I’m not into astrology in any way, but last week marked the birthdays of two extraordinary people who revolutionized their industries, were misunderstood by many, were foolishly underrated by some and never did things the way others did.
Roberto Clemente was the most dynamic, unique, charismatic and disruptive baseball player I’ve ever seen, and he was born on Aug. 18.
Larry Ellison is the most dynamic, unique, charismatic and disruptive business executive I’ve even seen, and he was born on Aug. 17.
Growing up near Pittsburgh, I was lucky enough to see The Great Roberto play dozens of times and saw him dazzle fans, opponents and teammates with the way he could throw, hit, run, field and inevitably force the other team to do things differently to try to somehow deal with or be prepared for Clemente.
And for 44 years, Larry Ellison—the last of the great founder-operators in the tech business—has rattled his opponents and quite often delighted his customers by doing things other companies either couldn’t do or wouldn’t do:
- he cofounded NetSuite, the first SaaS company, 23 years ago;
- he funded Marc Benioff’s launch of Salesforce 22 years ago;
- almost 20 years ago, Ellison jumped way the heck out of Oracle’s traditional database business by going full-force into enterprise applications;
- in 2009, when a lot of big tech companies were rushing to get out of the hardware business, Ellison acquired Sun, whose core technologies still play a vital role in Oracle’s totally revamped product line;
- he pioneered the idea of putting functionality traditionally confined to hardware into software, calling it “software and hardware engineered to work together”;
- well over a dozen years ago, he quietly began rewriting all of Oracle’s thousands of products and technologies for the cloud;
- contrary to bad reporting, bad memories, jealousy or a combination of all three, Ellison *never* ridiculed the idea of cloud computing, but instead teed off on a famous rant at the Churchill Club to make fun of the half-assed efforts by some companies and some self-proclaimed “experts” to jump on the cloud revolution without doing the hard work needed to actually participate; I mean, 10 years earlier, he was the lead investor in both NetSuite and Salesforce—so can anybody really believe Ellison was serious when he said “the cloud is just water vapor”?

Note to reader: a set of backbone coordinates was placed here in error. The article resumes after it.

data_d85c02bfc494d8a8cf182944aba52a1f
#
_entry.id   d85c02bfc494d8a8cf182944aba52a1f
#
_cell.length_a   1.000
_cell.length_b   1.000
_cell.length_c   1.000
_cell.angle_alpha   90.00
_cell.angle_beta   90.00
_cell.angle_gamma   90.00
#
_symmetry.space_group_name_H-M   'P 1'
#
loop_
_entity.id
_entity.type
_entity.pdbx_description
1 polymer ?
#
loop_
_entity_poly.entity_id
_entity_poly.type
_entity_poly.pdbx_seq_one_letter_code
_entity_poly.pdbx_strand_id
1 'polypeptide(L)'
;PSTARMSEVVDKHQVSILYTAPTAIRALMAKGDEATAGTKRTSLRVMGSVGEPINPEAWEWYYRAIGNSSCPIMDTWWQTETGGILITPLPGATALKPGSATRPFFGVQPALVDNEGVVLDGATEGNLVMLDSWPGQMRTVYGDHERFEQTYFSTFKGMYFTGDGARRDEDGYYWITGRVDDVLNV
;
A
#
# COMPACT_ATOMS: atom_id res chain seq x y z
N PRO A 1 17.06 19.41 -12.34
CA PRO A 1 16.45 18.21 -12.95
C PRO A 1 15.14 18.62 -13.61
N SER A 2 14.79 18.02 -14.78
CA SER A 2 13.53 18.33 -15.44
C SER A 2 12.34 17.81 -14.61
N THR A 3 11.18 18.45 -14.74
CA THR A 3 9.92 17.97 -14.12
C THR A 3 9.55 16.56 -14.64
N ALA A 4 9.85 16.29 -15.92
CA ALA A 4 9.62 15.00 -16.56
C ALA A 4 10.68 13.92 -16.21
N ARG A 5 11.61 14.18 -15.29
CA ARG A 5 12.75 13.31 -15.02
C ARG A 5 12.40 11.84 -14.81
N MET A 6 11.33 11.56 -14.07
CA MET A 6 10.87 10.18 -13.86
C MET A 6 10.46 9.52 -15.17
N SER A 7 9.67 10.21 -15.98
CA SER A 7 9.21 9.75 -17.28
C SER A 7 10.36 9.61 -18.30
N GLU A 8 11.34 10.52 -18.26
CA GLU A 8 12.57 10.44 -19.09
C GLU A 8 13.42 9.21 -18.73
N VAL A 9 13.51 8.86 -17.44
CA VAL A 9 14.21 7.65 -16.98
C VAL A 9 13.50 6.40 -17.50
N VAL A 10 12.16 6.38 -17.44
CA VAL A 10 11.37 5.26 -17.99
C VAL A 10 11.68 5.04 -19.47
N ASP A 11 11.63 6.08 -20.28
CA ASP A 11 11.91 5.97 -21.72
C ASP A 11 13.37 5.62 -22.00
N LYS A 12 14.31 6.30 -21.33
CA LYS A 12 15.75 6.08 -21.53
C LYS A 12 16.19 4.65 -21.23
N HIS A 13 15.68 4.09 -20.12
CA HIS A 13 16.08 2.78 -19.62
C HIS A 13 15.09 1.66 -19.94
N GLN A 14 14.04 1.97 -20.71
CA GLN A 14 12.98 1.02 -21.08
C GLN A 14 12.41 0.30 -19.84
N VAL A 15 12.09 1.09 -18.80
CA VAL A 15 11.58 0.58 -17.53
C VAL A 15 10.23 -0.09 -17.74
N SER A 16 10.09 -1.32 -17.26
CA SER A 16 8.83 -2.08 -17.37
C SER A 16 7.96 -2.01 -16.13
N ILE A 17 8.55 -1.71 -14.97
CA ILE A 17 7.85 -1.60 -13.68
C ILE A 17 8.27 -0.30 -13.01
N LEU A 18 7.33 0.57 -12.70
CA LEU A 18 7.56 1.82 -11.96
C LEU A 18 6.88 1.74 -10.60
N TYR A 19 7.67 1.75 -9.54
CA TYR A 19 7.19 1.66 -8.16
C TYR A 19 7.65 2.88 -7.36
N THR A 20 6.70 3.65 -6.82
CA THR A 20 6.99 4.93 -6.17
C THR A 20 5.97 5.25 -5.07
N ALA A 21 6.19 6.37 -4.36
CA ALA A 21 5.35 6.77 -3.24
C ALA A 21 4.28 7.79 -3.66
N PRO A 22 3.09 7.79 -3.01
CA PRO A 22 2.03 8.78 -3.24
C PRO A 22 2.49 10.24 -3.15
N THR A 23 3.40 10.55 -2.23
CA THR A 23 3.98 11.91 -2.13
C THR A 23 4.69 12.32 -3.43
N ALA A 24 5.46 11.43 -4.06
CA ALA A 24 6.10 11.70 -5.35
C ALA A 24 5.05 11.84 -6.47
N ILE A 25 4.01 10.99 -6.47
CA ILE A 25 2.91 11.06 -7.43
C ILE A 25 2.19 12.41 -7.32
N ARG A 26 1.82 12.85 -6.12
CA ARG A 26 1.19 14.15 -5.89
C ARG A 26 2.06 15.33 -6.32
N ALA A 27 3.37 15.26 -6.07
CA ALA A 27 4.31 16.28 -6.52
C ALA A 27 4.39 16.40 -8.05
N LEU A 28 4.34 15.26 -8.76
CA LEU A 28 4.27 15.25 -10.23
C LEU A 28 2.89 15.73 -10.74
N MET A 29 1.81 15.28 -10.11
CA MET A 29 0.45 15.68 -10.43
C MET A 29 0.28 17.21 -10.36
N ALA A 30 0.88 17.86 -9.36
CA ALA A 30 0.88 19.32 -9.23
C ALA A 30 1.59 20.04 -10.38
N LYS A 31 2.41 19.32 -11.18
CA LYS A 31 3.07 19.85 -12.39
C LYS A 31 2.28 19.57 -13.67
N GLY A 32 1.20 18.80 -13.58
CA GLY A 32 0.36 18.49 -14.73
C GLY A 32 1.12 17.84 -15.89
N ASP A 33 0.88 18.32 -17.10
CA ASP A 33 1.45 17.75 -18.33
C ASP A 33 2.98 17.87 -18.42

- about 4 years ago, he delivered a totally new type of database technology—the Oracle Autonomous Database—that, to the best of my knowledge, still has zero competitors;
- Ellison saw that bet and doubled it by saying he intends for Oracle to eventually offer a totally autonomous cloud;
- in a recent development in Ellison’s decades-long battle with SAP, Oracle has become the worldwide leader in the cloud version of ERP, a category that SAP founded and has dominated for more than 40 years;
- about 12 years ago, Ellison began acquiring and building industry-specific applications that have, here in 2021, become one of the hottest segments of the booming enterprise-cloud industry; and
- he has led the way in streamlining the entire industry’s way of talking about the cloud by reducing it to applications and infrastructure; several months or perhaps even a year ago, Ellison simply stopped talking about cloud platforms, even though Oracle is a huge player in that space.
And we should be sure not to overlook his foray into world-class sailboat racing where he conceived and introduced a new type of boat no one else had ever imagined: a trimaran with the largest fixed-wing sail ever built. I always got a big kick out of the comment made by the rich-kid owner of a competitive team who saw the incredible Oracle boat for the first time and groused, “Well, if I had known Ellison was going to build a boat like that, I would have built one too.” As the kids say, “well, doh!”—that is the point of disruptive innovation, isn’t it? To create things that others haven’t or can’t create?
Along the way, he’s ruffled plenty of feathers because he says what he thinks, a quality that I wish more business executives were willing to display.
But Ellison has also been deeply committed to philanthropy, as well as—in his own very quiet way—to the welfare of his employees. I describe one example of this is a recent Cloud Wars Minute episode that you can view here—and if you choose not to take my word for it, please read the comments and hear first-hand from a number of Oracle employees.
I think that in our modern society, way too much focus is placed on age—hell’s bells, I’ll have 65 candles on my birthday cake later this week and have never felt better. So I’m a bit hesitant to mention that Larry Ellison turned 77 years young last week.
That means that a decade or more beyond the age at which most people retire, the restless Ellison is not only the driving force behind Oracle and its $250-billion market cap but also a world-class sailboat-racing organization, a major professional tennis tournament, some remarkable innovations in sustainable agriculture and horticulture in Hawaii and who knows how many other activities.
I don’t think the tech industry—or perhaps the larger business world—will ever see the likes of Larry Ellison again. And I think his nonstop disruptive thinking and actions and vision and energy have, by extension, made the entire industry better, stronger, more successful and most of all more relevant.
I can’t wait to see what kind of mischief Larry will be stirring up when he’s 80—so happy 77th to a true legend.
Disclosure: at the time of this writing, Oracle was among the many clients of Cloud Wars Media LLC and/or Evans Strategic Communications LLC.
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